Kenneth Tanner

Kenneth Tanner

Rector, Holy Redeemer Church, Rochester Hills, MI

We begin in darkness, scores gathered around the clergy, a choir of acolytes and many more in brown robes, like old school friar’s habits, some with hoods raised.

These are the catechumens, ready for the waters of baptism, ready by baptism to participate in Christ’s resurrection, as Paul taught the Romans.

Huddled against the cold near the walls of the stone church, Monsignor Easton intones a prayer: “O God, who through your son bestowed upon the faithful the fire of your glory, sanctify this new fire, we pray.”

A metal basin of dry kindling erupts in flame, which casts the darkness away as Christ does when he rises, trampling down death by death.

The Christ candle is a literal pillar, a massive candle lit from the new fire and borne away from our circle, toward the gothic door. The candle is meant to remind us of the pillar of fire that led the children of Israel in their ancient wilderness pilgrimage.

Our journey back to the sanctuary leads through a 200-foot long chapel, illumined only by the Christ candle and ambient light. I cannot make out any of the faces. Where now are the friends I came with? The procession stops and the monsignor chants, “May the light of Christ, rising in glory, dispel the darkness of our hearts and minds.”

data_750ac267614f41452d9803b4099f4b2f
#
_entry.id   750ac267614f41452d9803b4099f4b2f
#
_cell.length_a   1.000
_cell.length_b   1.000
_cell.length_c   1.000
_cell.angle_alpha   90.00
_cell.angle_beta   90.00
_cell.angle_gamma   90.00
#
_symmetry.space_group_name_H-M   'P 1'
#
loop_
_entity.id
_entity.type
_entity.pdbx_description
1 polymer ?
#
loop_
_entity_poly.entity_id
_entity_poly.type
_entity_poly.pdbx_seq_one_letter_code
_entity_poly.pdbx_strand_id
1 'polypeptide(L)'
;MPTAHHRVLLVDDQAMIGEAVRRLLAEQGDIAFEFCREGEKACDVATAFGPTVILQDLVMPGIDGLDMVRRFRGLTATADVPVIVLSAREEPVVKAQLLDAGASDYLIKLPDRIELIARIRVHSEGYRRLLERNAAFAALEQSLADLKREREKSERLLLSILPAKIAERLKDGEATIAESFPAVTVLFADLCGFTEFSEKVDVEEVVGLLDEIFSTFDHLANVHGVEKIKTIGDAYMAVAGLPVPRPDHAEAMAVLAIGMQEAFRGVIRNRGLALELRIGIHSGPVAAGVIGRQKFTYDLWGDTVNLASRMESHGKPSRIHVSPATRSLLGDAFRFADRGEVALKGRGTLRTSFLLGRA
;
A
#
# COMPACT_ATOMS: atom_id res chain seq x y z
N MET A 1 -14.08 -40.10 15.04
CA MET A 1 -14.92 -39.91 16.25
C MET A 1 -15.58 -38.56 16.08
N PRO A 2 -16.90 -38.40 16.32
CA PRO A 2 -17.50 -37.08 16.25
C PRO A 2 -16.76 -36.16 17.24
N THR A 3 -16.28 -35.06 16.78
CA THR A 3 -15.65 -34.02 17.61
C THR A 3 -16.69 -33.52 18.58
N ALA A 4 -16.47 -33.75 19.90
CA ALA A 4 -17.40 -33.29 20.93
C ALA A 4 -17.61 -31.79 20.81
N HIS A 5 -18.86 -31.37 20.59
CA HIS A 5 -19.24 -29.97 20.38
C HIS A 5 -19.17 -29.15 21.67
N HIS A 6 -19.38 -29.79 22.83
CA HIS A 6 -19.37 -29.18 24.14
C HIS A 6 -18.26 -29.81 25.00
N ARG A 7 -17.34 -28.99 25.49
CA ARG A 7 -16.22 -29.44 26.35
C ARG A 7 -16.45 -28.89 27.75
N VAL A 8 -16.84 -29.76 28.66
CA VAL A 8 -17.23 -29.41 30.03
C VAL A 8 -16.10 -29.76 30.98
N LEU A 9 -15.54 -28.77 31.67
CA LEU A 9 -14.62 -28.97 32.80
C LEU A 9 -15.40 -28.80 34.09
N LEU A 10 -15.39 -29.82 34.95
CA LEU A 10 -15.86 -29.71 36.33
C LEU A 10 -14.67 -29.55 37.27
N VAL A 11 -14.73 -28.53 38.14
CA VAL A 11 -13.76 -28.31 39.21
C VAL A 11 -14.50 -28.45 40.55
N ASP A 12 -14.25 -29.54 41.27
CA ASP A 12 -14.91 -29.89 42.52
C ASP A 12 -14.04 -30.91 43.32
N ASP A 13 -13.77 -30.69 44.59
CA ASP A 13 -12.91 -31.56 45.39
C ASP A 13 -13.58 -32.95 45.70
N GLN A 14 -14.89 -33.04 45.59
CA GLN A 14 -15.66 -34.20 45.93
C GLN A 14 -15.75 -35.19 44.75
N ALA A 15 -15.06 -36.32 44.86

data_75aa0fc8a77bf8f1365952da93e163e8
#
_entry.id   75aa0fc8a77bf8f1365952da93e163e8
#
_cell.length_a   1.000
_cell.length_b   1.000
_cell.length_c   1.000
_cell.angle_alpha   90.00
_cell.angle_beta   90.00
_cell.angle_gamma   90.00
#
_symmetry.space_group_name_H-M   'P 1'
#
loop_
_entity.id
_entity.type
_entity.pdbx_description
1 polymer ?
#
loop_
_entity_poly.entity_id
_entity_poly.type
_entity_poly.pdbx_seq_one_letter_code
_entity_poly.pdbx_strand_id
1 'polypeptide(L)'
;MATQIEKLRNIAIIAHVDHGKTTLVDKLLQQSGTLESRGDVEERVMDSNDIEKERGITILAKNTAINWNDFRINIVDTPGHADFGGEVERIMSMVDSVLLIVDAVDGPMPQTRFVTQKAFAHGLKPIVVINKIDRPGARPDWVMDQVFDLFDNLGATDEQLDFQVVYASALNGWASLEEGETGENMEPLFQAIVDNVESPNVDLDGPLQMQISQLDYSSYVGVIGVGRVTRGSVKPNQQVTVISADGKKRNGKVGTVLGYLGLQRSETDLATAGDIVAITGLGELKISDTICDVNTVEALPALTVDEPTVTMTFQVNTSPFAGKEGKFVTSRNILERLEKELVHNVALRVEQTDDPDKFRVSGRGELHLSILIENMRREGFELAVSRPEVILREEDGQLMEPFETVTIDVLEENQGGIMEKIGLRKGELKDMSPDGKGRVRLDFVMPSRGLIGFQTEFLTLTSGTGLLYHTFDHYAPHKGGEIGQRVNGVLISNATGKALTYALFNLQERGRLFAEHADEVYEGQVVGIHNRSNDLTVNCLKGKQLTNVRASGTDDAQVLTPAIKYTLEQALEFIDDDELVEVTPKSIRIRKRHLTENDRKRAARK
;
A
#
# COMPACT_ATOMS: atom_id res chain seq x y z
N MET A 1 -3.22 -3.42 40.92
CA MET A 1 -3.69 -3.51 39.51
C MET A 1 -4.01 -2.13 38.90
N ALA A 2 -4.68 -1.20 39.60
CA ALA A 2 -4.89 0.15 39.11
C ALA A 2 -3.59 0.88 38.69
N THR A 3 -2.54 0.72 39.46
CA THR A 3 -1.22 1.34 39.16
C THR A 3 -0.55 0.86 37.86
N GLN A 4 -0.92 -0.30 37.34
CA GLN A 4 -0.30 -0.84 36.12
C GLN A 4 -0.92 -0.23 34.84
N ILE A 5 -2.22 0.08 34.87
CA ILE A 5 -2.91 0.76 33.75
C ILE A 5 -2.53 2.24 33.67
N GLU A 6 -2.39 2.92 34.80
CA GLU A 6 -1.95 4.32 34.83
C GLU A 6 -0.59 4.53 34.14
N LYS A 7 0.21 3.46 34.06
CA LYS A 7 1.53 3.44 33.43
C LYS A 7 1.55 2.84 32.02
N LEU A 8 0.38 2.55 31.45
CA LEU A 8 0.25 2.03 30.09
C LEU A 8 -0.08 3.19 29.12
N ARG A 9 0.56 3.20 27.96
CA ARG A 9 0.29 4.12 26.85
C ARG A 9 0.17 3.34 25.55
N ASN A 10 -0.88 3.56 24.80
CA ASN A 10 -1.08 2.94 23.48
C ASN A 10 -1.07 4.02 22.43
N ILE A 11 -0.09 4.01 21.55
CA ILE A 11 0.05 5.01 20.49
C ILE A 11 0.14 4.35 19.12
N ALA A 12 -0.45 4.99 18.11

Slowly—very slowly—the pillar of fire leads to the sanctuary’s entrance, where hundreds not in our procession await its arrival. There are now hundreds of us in procession, too, filling the narrow chapel.

A baptistry is at the chapel’s darkened center, a gap in the press of people where no one stands. Light flickers on the surface of the pool for moments and then is gone.

I can just make out the Christ candle and the clergy, paused ahead before the opening to the sanctuary. There are more prayers now, chants which I can hear though the words are muddled by the distance.

I begin to wonder how long I’ll remain here in darkness when, suddenly, the pillar of flame begins migrating backwards, leaping from person to person, as the light is shared from pilgrim to pilgrim. The slender chapel gradually fills with light, making its way back toward us who remain in shadow. The growing light illumines gold-limned icons on the chapel walls; their angels and saints surround us.

The Light of the world has rekindled, never to go out again…”he who gives his light to all creation” is risen. Face after face now glows, as from one person to the next we are delivered from indistinct silhouette to bright, living color.

The joy of resurrection spreads and then I remember, once again, as if for the first time: this fire can never be quenched, this victory can never be undone, this light shines on forever. Christ is risen!

Originally published at the link below (Republished with permission of the author):

http://m.huffpost.com/us/entry/he-gives-his-light-to-all_b_5187664.html

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For the Easter Vigil, 2016